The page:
The main reason to watch Singapore is of course Shammi, who looks fantastic throughout whether he’s romancing Lata, cavorting around the dance floor in disguise or fighting off numerous villains as required. His Shyam is suave and sophisticated, romancing the ladies while out and about in Singapore and easily charming Lata on one hand while elegantly turning down Maria on the other. At least until his disguise kicks in, when he becomes totally OTT Shammi and revels in his persona as a gun for hire. My favourite kind of Shammi!

The support cast are all solid, despite the erratic storyline and gaping plot holes, and Agha is impressively competent as Shyam’s sidekick.  I can’t remember noticing him much in other films of the era, but here he provides some gentle comedy without disrupting the flow or resorting to slapstick. Padmini looks gorgeous and at least has a couple of good dance numbers even though disappointingly her character has very little to do in the second half. Although Singapore isn’t a film I will watch over and over again like Chinatown, I do like the songs from Shankar-Jaikishan, particularly those included here along with Tum Lakh Chhoopana Chahoge, Tu Kahan Kho Gaya and Dhoka Khayegi Na Yaron Ki Nazar for some classic Shammi dance-floor magic. As I said at the start, not one of Samanta or Shammi’s best films, but there is still enough to enjoy to make Singapore worth a watch. 3 stars.

Advertisements

China Town (1962)

Chinatown

Shakti Samanta is responsible for many of my favourite Hindi films, and China Town is another one to add to the list. Not only does it have Shammi Kapoor in a double role, but as an added bonus Helen appears as one of the two heroines, and she dances in two songs – awesome! Shakti Samanta heads to Calcutta and the seedy opium dens of Chinatown to deliver a crime drama with plenty of masala seasoning. It’s the story of a gangster whose buffoonish lookalike becomes involved in a police plot to uncover the shadowy figure behind the Chinatown drug trade. If that sounds familiar, Salim-Javed were supposedly inspired by China Town when they came up with the plot for Don and the set-up is certainly very similar. However there are fewer twists and a lower body count in China Town, and the end is quite different. This has fewer noir elements than Samanta’s earlier Howrah Bridge but it does edge into the genre, and even though the outcome is fairly predictable, the journey to get there is well worth taking.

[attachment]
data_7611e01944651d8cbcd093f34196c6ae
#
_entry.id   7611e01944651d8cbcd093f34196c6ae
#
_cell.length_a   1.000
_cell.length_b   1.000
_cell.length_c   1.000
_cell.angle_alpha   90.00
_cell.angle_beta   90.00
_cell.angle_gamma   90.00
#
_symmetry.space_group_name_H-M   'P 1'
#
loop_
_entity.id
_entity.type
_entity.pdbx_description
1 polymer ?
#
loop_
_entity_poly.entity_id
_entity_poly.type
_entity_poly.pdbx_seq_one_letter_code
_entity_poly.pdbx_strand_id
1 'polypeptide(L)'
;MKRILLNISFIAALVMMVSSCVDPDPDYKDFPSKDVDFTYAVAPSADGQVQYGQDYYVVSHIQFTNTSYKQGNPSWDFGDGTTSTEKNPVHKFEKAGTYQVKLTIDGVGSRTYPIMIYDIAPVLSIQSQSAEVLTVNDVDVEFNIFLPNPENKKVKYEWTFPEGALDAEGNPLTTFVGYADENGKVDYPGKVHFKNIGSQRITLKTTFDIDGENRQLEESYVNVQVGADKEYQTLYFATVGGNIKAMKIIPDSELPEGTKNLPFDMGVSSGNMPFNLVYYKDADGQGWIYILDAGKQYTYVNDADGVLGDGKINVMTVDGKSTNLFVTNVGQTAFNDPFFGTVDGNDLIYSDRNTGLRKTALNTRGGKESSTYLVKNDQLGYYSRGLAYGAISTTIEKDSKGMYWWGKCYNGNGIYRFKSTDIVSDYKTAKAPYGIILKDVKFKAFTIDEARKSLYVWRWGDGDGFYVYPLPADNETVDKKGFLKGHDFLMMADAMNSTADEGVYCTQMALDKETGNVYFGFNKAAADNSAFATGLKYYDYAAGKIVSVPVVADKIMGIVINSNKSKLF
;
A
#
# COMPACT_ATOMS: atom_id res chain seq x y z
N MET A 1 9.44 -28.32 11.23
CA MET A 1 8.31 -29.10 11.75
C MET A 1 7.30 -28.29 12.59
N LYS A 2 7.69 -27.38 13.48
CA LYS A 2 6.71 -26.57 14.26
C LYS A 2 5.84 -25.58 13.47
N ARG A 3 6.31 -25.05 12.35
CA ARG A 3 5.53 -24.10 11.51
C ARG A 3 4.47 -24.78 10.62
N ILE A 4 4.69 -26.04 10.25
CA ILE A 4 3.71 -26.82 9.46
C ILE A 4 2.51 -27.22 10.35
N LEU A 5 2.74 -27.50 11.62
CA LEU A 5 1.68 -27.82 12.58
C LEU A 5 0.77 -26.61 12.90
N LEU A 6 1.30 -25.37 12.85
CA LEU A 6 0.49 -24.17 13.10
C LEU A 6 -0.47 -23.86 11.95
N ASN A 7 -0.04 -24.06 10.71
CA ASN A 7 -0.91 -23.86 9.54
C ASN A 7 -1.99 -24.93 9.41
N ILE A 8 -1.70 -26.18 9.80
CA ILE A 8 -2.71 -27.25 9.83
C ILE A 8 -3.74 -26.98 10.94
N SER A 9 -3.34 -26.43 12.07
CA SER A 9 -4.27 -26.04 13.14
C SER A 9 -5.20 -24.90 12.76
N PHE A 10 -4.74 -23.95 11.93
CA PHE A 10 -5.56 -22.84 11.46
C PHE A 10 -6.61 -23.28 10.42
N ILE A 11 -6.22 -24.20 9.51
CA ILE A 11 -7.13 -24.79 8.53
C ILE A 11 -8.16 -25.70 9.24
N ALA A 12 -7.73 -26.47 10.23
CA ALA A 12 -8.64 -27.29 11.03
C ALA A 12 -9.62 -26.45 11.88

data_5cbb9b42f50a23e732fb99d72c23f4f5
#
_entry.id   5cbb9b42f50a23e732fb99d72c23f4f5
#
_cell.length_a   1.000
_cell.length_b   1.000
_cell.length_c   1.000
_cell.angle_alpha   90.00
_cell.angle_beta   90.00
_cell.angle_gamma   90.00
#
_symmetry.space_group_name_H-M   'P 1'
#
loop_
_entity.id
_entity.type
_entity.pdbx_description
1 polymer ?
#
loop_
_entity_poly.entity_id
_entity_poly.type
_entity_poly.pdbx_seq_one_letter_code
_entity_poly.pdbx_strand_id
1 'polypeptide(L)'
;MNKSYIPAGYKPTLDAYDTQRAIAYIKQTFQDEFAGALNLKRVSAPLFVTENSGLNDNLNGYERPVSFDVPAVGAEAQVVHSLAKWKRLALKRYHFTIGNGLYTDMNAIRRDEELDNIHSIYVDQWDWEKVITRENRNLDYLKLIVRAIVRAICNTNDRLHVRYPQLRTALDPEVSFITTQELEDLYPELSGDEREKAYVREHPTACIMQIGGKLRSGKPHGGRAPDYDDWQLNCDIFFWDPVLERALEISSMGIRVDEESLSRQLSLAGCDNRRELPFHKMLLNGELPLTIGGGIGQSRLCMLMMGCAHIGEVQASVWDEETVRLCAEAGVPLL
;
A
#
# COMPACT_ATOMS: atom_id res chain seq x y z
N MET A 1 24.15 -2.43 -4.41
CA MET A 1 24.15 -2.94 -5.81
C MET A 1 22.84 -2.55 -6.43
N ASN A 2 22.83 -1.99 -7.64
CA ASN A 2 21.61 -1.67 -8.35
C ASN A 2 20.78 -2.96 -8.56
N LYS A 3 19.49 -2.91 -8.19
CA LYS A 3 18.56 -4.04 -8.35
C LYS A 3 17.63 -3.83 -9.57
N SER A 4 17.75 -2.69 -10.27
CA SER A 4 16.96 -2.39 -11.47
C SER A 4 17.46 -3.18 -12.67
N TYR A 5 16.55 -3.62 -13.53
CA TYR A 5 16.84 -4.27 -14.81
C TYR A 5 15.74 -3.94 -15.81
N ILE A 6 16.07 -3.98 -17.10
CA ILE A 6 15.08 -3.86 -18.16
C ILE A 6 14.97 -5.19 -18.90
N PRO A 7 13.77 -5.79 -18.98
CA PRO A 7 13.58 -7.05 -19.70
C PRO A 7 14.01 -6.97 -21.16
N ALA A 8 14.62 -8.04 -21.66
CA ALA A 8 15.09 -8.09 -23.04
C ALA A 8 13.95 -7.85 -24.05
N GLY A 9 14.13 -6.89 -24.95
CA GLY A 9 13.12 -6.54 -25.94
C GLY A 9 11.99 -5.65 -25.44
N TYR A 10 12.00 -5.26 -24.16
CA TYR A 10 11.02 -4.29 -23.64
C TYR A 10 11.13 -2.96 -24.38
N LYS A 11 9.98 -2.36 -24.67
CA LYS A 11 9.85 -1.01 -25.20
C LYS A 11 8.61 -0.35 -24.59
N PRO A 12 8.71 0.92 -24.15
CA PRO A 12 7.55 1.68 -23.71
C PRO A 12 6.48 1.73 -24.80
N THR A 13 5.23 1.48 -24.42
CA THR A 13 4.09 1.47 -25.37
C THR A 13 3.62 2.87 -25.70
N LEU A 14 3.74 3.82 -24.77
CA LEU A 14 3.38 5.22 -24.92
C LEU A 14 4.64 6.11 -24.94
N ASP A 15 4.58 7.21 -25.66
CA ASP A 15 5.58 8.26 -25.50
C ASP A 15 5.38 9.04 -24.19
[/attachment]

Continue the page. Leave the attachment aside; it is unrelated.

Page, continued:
The film opens with the title track and features Helen in a wonderful dress covered with dragons. Chinatown gangster Mike (Shammi Kapoor) is introduced in the bath (!) and has a wonderful laconic style as he explains that the world will order itself to accommodate Mike, not the other way around. With such ishtyle, it’s not really surprising then that dancer Suzi (Helen) is in love with Mike, despite the callous treatment she receives at his hands.

Mike works for Mr Wong (Madan Puri), the owner of a hotel in Chinatown that acts as the front for a number of criminal activities, but chiefly the gang run an opium den and deal in drugs. Mike is spotted making his dodgy deals by the indomitable Inspector Dutta (Kanu Roy) and in the course of the ensuing car chase Mike is hurt and brought back to the police station by Inspector Dutta. However Mike proves to be a tough nut to crack and none of Inspector Dutta’s interrogation techniques manage to force him to reveal the other members of the gang, or who is controlling their activities. Fortuitously for Inspector Dutta, Rai Bahadur Digamberprasad Rai (S.N. Bannerjee) comes to the police station to make a complaint about bar singer Shekhar (Shammi Kapoor) who has followed his daughter Rita (Shakila) to Calcutta. Shekhar just happens to be the spitting image of Mike, and Inspector Dutta sees a way to infiltrate the gang, if he can get Shekhar to impersonate Mike.

Shekhar is the antitheses of Mike. He lives with his mother (Jeevan Kala) in Calcutta and spends his time singing, chasing after Rita and avoiding her father who is less than impressed with Shekhar. Shekhar is carefree and careless, and Shammi is excellent as the crazy and impulsive singer who will do anything for love.  Here he is serenading Rita, who doesn’t seem too impressed by his moves here at all!

Rai Bahadur on the other hand will do almost anything to keep Shekar away from his daughter, and when you consider Shekar’s antics as he dresses up as a Sadhu to follow Rita on the journey to Calcutta it’s hard to disagree when Rai Bahadur calls him a cartoon.